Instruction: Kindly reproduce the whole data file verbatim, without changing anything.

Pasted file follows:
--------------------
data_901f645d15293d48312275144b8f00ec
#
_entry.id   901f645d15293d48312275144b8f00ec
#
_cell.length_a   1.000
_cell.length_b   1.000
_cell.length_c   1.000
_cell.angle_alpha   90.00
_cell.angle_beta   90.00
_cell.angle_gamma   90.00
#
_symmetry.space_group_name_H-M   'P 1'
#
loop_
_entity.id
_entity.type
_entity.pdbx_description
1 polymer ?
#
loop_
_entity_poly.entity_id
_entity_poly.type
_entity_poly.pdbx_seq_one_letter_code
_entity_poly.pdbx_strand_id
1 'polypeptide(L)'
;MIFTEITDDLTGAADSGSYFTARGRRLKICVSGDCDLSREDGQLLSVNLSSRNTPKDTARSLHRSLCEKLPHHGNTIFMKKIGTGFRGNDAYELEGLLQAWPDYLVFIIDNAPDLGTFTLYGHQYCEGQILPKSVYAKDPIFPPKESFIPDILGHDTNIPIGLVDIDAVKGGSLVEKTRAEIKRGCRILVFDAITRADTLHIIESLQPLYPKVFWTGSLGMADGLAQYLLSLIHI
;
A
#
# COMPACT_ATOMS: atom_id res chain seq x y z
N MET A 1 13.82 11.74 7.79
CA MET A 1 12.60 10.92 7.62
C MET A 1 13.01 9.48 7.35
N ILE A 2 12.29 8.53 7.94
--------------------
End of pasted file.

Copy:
data_901f645d15293d48312275144b8f00ec
#
_entry.id   901f645d15293d48312275144b8f00ec
#
_cell.length_a   1.000
_cell.length_b   1.000
_cell.length_c   1.000
_cell.angle_alpha   90.00
_cell.angle_beta   90.00
_cell.angle_gamma   90.00
#
_symmetry.space_group_name_H-M   'P 1'
#
loop_
_entity.id
_entity.type
_entity.pdbx_description
1 polymer ?
#
loop_
_entity_poly.entity_id
_entity_poly.type
_entity_poly.pdbx_seq_one_letter_code
_entity_poly.pdbx_strand_id
1 'polypeptide(L)'
;MIFTEITDDLTGAADSGSYFTARGRRLKICVSGDCDLSREDGQLLSVNLSSRNTPKDTARSLHRSLCEKLPHHGNTIFMKKIGTGFRGNDAYELEGLLQAWPDYLVFIIDNAPDLGTFTLYGHQYCEGQILPKSVYAKDPIFPPKESFIPDILGHDTNIPIGLVDIDAVKGGSLVEKTRAEIKRGCRILVFDAITRADTLHIIESLQPLYPKVFWTGSLGMADGLAQYLLSLIHI
;
A
#
# COMPACT_ATOMS: atom_id res chain seq x y z
N MET A 1 13.82 11.74 7.79
CA MET A 1 12.60 10.92 7.62
C MET A 1 13.01 9.48 7.35
N ILE A 2 12.29 8.53 7.94